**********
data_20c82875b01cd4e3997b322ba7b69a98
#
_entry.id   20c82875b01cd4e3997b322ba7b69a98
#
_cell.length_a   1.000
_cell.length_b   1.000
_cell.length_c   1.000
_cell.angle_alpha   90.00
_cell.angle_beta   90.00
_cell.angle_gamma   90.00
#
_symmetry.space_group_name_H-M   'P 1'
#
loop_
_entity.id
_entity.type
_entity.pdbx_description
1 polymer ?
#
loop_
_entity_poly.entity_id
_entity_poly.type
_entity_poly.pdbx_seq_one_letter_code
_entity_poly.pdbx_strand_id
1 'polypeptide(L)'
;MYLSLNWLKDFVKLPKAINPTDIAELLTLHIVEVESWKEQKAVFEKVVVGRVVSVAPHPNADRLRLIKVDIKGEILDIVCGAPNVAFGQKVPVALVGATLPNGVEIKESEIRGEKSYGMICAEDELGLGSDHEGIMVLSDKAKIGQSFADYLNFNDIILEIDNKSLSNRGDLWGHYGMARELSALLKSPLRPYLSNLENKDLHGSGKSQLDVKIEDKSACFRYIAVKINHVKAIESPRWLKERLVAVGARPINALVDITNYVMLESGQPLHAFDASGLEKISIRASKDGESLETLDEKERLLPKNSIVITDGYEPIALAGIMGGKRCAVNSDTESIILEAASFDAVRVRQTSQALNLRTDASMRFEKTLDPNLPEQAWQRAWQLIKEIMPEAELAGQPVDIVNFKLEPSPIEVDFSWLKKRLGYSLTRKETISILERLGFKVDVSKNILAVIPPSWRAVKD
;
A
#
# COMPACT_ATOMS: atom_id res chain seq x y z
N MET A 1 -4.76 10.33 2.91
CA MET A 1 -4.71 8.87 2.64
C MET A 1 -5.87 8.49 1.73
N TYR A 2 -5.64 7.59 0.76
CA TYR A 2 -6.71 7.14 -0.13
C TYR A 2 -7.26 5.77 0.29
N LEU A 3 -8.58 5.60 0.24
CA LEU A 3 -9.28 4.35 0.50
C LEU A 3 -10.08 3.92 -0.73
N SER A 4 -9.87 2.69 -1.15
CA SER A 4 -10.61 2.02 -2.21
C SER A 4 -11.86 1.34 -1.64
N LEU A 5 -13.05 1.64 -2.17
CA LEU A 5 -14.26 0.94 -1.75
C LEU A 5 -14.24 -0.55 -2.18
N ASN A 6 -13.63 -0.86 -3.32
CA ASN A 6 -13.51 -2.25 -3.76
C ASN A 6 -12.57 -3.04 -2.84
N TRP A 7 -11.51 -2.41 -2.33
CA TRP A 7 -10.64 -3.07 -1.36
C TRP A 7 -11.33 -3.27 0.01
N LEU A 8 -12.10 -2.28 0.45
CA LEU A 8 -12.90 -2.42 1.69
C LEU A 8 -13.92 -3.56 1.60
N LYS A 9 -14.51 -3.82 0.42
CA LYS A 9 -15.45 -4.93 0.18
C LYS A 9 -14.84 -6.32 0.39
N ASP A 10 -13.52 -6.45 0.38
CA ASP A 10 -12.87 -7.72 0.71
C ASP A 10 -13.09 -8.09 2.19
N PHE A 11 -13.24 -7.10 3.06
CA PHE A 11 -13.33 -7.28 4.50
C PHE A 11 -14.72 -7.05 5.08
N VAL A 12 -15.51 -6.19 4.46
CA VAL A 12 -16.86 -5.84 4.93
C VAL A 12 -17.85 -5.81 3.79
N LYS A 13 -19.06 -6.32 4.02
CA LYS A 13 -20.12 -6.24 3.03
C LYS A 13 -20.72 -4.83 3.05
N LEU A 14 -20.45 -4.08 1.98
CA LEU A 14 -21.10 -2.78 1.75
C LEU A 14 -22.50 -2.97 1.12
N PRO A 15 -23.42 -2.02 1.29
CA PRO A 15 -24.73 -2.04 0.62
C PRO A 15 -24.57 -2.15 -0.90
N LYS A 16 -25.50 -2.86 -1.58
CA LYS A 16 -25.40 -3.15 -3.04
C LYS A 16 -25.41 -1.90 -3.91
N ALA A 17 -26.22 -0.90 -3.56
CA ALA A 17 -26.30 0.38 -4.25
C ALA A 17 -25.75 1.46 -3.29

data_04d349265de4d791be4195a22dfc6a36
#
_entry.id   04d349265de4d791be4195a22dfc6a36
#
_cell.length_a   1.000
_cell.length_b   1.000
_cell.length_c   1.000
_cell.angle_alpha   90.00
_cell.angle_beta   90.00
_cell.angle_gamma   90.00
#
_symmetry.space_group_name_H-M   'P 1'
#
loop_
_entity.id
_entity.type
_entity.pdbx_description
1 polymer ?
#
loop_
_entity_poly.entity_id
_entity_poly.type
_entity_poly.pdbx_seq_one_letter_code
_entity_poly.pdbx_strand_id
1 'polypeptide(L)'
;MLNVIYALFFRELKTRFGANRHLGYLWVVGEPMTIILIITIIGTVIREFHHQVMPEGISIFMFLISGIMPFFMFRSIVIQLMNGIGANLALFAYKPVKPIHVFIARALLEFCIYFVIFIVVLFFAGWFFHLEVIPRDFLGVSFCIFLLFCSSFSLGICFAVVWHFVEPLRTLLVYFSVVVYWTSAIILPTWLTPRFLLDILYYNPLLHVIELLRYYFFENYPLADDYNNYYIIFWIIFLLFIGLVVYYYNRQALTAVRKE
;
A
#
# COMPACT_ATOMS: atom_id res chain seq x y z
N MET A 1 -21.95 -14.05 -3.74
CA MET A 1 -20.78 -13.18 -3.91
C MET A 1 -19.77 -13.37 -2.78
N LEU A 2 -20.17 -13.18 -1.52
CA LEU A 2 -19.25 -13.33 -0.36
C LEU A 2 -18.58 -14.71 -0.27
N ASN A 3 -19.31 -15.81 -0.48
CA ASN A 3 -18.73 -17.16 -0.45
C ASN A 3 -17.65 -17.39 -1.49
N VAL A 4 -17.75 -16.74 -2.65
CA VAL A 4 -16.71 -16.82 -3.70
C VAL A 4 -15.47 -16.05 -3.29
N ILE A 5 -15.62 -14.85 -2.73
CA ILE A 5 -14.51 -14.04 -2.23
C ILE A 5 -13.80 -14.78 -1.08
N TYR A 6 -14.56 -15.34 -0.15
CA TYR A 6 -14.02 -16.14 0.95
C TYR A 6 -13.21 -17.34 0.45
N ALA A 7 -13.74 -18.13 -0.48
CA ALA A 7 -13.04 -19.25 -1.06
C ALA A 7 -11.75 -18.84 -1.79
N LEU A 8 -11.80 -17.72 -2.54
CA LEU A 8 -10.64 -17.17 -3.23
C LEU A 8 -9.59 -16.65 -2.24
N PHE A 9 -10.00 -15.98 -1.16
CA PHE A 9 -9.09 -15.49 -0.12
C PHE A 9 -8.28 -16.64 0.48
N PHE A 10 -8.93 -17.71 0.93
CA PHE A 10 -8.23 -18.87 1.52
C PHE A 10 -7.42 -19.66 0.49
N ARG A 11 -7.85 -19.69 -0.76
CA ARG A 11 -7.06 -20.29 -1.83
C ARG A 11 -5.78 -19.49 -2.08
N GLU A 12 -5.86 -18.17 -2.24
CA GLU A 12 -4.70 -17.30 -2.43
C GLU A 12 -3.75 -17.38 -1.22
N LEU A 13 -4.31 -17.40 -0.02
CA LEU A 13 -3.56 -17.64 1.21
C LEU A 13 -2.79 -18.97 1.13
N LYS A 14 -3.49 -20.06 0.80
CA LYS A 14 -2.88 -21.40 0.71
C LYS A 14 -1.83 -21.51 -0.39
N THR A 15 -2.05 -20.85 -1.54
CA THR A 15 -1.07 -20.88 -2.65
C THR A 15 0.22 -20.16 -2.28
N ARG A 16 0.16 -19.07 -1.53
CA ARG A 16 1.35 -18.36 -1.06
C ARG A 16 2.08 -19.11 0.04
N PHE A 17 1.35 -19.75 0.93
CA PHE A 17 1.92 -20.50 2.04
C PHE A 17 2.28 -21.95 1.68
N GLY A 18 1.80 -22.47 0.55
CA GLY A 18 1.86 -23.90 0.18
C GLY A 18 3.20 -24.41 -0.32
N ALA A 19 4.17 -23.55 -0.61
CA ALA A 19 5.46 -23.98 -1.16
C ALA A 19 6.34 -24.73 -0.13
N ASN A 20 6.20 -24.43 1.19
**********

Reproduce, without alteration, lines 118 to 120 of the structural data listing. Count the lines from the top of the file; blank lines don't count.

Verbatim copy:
N ASN A 3 -19.31 -15.81 -0.48
CA ASN A 3 -18.73 -17.16 -0.45
C ASN A 3 -17.65 -17.39 -1.49